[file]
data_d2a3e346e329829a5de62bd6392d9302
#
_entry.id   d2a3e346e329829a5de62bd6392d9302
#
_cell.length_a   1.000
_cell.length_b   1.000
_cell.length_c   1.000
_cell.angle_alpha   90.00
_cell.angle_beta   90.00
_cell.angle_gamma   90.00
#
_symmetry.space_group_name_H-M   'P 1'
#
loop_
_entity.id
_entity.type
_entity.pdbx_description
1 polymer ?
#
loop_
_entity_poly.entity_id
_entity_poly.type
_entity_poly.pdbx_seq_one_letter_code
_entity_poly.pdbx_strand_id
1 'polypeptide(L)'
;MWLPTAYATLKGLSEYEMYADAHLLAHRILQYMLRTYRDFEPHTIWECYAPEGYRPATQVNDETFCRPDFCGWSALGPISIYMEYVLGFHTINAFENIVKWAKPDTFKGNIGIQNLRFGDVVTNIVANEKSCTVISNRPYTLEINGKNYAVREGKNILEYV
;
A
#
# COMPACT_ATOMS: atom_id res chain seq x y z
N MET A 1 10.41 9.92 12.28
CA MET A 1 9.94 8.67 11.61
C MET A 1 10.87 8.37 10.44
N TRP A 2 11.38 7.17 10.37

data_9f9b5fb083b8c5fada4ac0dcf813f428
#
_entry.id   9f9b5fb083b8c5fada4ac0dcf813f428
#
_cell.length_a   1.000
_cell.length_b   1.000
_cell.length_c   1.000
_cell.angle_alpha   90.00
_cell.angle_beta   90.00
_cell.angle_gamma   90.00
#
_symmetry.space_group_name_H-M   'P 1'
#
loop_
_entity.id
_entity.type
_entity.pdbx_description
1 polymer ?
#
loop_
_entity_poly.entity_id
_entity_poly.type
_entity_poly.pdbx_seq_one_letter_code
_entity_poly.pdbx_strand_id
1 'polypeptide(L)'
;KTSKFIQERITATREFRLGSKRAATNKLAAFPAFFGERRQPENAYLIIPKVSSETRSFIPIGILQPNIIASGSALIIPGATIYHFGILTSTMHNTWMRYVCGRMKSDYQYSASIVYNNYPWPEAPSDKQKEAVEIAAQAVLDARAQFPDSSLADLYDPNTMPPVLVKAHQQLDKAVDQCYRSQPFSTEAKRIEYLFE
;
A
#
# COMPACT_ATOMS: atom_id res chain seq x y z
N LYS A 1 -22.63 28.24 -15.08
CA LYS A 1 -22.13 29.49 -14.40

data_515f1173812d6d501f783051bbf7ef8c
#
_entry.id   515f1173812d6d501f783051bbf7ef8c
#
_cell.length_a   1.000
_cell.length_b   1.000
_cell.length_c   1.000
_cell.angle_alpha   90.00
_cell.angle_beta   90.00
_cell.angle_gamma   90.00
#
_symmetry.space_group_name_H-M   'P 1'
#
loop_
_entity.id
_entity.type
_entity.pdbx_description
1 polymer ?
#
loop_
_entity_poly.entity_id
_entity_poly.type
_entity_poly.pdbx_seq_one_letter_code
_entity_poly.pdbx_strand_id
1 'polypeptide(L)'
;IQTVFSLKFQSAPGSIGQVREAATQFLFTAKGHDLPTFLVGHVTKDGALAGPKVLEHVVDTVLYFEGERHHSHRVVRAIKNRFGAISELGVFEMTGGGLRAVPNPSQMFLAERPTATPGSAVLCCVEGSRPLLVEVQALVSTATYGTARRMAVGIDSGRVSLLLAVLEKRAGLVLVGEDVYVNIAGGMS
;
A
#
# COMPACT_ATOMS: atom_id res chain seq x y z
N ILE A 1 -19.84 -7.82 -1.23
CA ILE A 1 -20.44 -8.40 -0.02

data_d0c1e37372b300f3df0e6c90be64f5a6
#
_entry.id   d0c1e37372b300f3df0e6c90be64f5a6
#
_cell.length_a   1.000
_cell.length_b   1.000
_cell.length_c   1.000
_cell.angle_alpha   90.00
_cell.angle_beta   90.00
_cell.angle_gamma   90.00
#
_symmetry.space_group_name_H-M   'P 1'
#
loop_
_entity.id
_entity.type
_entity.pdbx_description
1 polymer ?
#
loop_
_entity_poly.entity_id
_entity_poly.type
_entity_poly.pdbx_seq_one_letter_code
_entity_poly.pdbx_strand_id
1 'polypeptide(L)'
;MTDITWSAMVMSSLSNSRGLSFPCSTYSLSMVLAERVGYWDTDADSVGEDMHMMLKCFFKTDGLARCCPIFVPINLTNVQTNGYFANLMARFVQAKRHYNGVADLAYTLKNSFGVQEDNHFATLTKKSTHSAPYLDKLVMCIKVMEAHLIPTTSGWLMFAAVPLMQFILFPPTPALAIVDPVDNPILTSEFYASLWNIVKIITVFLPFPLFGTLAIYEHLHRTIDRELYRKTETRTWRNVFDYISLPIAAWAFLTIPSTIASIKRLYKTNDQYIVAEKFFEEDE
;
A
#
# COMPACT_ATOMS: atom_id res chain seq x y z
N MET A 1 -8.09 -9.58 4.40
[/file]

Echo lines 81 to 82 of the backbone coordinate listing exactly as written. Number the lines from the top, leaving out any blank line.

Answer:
_entity.id
_entity.type